There is no such thing as the perfect motorcycle to take around the world. There are pros and cons to every bike. Your choice depends on a lot of things like:

  1. What motorcycle do you love?
  2. Where you want to go? Some countries do not permit large motorcycles.
  3. Do you want to set a speed record or wander around?
  4. Do you want to ride trails, dirt roads, paved roads or freeways?
  5. Do you want an easy to fix bike no matter where you are at?
  6. What motorcycle do you have now?
  7. How much money do you have?
  8. How strong or big are you?
  9. What is your skill level?
  10. What is your vision for the trip? Do you want to do something never done before? Or perhaps you envision being Easy Rider.
  11. How much gear will you be bringing?

My Motorcycle and Why

I am taking a 2013 BMW 1200GS for my around the world trip. So why did I choose this bike?

I bought this bike in 2013 to do a six month around the USA trip. To be honest, I chose it because that is what I saw all the adventure motorcyclists riding and I wanted to be cool like them! It has been a good bike and I have had only few problems with it, mostly switch problems. Although sadly, BMW service is not as good as I expected it to be. Long story.

Perhaps the two biggest reasons I am taking it on this trip is because it is the bike I have, and I would rather spend money on the adventure than buying a new motorcycle like the new Honda Africa Twin, which I would love to ride around the world with!

You will often hear the phrase, “You will never wish you had a heavier bike.” In my case there is some truth to it. After riding the USA it would have been nicer to have something lighter. On technical trails it was a bit difficult for me to control the sheer size and weight of the bike at my skill level, age, and strength. On the other hand, the motorcycle performed amazing well on the roads and navigating the curves and corners.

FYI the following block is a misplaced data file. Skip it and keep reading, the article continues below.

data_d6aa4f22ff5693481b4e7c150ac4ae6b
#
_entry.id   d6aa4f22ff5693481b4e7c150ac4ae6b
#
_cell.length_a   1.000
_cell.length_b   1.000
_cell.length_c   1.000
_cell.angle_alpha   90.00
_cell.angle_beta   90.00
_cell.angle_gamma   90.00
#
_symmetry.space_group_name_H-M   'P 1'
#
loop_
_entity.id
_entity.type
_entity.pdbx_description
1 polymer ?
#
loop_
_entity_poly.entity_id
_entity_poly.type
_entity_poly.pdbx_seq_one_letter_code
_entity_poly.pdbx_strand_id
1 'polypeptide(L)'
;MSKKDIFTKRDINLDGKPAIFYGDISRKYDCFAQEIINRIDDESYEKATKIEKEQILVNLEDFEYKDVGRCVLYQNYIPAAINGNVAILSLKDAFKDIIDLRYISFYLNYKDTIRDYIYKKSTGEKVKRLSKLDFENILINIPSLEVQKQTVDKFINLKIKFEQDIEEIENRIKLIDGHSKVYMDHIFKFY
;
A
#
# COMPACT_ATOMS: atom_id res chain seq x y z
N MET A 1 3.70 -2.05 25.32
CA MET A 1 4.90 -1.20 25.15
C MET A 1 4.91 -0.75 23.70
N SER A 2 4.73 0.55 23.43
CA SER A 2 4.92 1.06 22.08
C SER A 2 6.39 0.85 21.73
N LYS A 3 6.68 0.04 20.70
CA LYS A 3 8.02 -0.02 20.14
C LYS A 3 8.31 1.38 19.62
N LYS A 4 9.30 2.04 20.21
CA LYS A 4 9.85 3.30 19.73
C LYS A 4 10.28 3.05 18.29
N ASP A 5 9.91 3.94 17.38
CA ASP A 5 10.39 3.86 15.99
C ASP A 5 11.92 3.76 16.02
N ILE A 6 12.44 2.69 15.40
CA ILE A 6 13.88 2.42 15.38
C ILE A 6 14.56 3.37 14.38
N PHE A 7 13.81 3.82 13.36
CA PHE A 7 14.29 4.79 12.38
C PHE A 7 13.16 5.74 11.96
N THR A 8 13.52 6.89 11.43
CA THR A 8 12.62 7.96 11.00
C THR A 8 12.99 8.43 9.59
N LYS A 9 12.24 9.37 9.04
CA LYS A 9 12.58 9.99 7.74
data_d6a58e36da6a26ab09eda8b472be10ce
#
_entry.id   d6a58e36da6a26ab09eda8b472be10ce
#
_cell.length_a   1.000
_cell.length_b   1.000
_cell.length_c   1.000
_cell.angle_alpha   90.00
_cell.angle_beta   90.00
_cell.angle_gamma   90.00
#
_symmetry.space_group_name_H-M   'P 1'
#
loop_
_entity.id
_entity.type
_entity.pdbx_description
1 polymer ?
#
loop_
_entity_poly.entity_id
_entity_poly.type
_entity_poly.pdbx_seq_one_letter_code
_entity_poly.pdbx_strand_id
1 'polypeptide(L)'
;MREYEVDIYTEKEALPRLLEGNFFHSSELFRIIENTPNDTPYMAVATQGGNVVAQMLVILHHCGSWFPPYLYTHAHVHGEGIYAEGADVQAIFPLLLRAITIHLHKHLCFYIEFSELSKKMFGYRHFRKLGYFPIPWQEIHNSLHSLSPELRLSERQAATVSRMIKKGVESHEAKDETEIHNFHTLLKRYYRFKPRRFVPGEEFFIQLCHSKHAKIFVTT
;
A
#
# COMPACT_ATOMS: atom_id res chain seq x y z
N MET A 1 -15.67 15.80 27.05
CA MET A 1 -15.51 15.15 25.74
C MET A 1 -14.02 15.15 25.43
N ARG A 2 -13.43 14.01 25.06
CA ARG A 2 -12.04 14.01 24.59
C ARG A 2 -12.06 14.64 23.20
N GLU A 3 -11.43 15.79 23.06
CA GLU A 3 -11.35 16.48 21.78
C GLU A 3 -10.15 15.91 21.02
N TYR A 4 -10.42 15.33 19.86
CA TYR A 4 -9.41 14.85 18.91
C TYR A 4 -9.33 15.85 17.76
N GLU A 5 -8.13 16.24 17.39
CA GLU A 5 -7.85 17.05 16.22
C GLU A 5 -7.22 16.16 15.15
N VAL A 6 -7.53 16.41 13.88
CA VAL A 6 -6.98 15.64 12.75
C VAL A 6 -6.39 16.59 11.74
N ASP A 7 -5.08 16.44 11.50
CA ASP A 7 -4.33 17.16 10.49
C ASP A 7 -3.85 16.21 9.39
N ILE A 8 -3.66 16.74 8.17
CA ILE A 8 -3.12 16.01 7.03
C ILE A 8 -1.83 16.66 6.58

I intend to ride mostly on roads and perhaps 40% of the time on the dirt. So I wanted something that could handle both well. A dual sport is a good option for this.

I will also be carrying more gear than many people. For example, I will have a week’s worth of clothes and have to carry a fair bit of medication with me. A larger bike will accommodate the load easier.

Having said all that, I love my bike and I am looking forward to riding the world with it.

Now the Answer to the Question

The answer to which motorcycle you should take on a around the world adventure is found in my travel philosophy.

I believe we should transcend judgments and simply support and encourage people as they fulfill their life’s purpose and adventure. This includes which motorcycle someone decides to take.

Your adventure is anything you want it to be. Don’t let others define this for you. There is no right or wrong way to have your adventure. And there is no right or wrong motorcycle to do it on. It is your adventure and no one else’s.

People have ridden the world on large BMWs, Harley Davidsons, Vespas, sport bikes, and motocross bikes. It doesn’t matter the make, model, or size of your vehicle. Since it is a motorcycle it is awe-inspiring by definition. But that is me. If you prefer a Unimog, Toyota or Range Rover, I’m also behind you 100%. It is YOUR overland adventure!

Some like to ride the dirt roads, while others prefer pavement. Some carry lots of gear and others barely a change of clothing. Some like to stay in hotels or hostels, where others like to bush camp.

Whatever your chosen path, your trip is the artistic expression of your life. You are the master of your own destiny. And my motorcycle journey is my own expression of life. Both our expressions are awesome! Don’t let anyone tell you otherwise.

So my advice is to express your life through your overland adventure in the best way possible. Take in what others have to say and learn how to do YOUR adventure better. But never compromise on your dream. Take the motorcycle that fulfills YOUR dreams.